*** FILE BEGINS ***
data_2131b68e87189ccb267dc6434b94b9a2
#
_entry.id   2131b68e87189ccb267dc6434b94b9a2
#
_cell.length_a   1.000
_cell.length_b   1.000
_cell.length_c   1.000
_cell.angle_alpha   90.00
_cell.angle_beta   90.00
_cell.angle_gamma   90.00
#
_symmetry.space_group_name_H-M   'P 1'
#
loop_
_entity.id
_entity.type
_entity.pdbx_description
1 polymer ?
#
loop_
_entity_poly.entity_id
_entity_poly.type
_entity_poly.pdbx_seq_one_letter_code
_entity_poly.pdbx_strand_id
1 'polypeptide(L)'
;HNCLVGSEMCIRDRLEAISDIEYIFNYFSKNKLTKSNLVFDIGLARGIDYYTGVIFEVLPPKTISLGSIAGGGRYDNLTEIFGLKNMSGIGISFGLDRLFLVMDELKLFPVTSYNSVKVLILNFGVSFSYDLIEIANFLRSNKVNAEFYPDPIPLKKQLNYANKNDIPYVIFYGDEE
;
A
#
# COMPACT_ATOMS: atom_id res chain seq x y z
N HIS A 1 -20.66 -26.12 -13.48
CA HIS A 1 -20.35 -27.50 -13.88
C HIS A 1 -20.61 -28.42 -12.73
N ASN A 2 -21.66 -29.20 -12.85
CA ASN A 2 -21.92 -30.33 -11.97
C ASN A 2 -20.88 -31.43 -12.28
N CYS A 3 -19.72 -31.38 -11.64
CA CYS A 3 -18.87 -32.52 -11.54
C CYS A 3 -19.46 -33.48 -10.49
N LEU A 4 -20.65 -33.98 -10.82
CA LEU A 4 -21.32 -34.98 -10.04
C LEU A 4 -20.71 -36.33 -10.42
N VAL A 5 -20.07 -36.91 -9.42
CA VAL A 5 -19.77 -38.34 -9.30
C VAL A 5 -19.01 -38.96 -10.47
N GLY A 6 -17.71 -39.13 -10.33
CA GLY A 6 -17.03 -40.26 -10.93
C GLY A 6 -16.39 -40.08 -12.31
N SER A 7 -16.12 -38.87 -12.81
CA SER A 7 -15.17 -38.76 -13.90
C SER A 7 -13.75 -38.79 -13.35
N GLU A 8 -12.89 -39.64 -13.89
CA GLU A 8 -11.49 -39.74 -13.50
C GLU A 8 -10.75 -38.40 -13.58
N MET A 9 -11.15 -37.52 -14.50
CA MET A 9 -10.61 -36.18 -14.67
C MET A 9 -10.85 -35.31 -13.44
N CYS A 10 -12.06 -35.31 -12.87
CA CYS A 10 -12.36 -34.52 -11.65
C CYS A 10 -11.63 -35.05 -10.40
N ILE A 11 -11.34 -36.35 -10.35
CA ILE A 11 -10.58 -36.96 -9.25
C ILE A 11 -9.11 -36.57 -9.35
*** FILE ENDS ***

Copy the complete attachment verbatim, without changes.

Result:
data_2131b68e87189ccb267dc6434b94b9a2
#
_entry.id   2131b68e87189ccb267dc6434b94b9a2
#
_cell.length_a   1.000
_cell.length_b   1.000
_cell.length_c   1.000
_cell.angle_alpha   90.00
_cell.angle_beta   90.00
_cell.angle_gamma   90.00
#
_symmetry.space_group_name_H-M   'P 1'
#
loop_
_entity.id
_entity.type
_entity.pdbx_description
1 polymer ?
#
loop_
_entity_poly.entity_id
_entity_poly.type
_entity_poly.pdbx_seq_one_letter_code
_entity_poly.pdbx_strand_id
1 'polypeptide(L)'
;HNCLVGSEMCIRDRLEAISDIEYIFNYFSKNKLTKSNLVFDIGLARGIDYYTGVIFEVLPPKTISLGSIAGGGRYDNLTEIFGLKNMSGIGISFGLDRLFLVMDELKLFPVTSYNSVKVLILNFGVSFSYDLIEIANFLRSNKVNAEFYPDPIPLKKQLNYANKNDIPYVIFYGDEE
;
A
#
# COMPACT_ATOMS: atom_id res chain seq x y z
N HIS A 1 -20.66 -26.12 -13.48
CA HIS A 1 -20.35 -27.50 -13.88
C HIS A 1 -20.61 -28.42 -12.73
N ASN A 2 -21.66 -29.20 -12.85
CA ASN A 2 -21.92 -30.33 -11.97
C ASN A 2 -20.88 -31.43 -12.28
N CYS A 3 -19.72 -31.38 -11.64
CA CYS A 3 -18.87 -32.52 -11.54
C CYS A 3 -19.46 -33.48 -10.49
N LEU A 4 -20.65 -33.98 -10.82
CA LEU A 4 -21.32 -34.98 -10.04
C LEU A 4 -20.71 -36.33 -10.42
N VAL A 5 -20.07 -36.91 -9.42
CA VAL A 5 -19.77 -38.34 -9.30
C VAL A 5 -19.01 -38.96 -10.47
N GLY A 6 -17.71 -39.13 -10.33
CA GLY A 6 -17.03 -40.26 -10.93
C GLY A 6 -16.39 -40.08 -12.31
N SER A 7 -16.12 -38.87 -12.81
CA SER A 7 -15.17 -38.76 -13.90
C SER A 7 -13.75 -38.79 -13.35
N GLU A 8 -12.89 -39.64 -13.89
CA GLU A 8 -11.49 -39.74 -13.50
C GLU A 8 -10.75 -38.40 -13.58
N MET A 9 -11.15 -37.52 -14.50
CA MET A 9 -10.61 -36.18 -14.67
C MET A 9 -10.85 -35.31 -13.44
N CYS A 10 -12.06 -35.31 -12.87
CA CYS A 10 -12.36 -34.52 -11.65
C CYS A 10 -11.63 -35.05 -10.40
N ILE A 11 -11.34 -36.35 -10.35
CA ILE A 11 -10.58 -36.96 -9.25
C ILE A 11 -9.11 -36.57 -9.35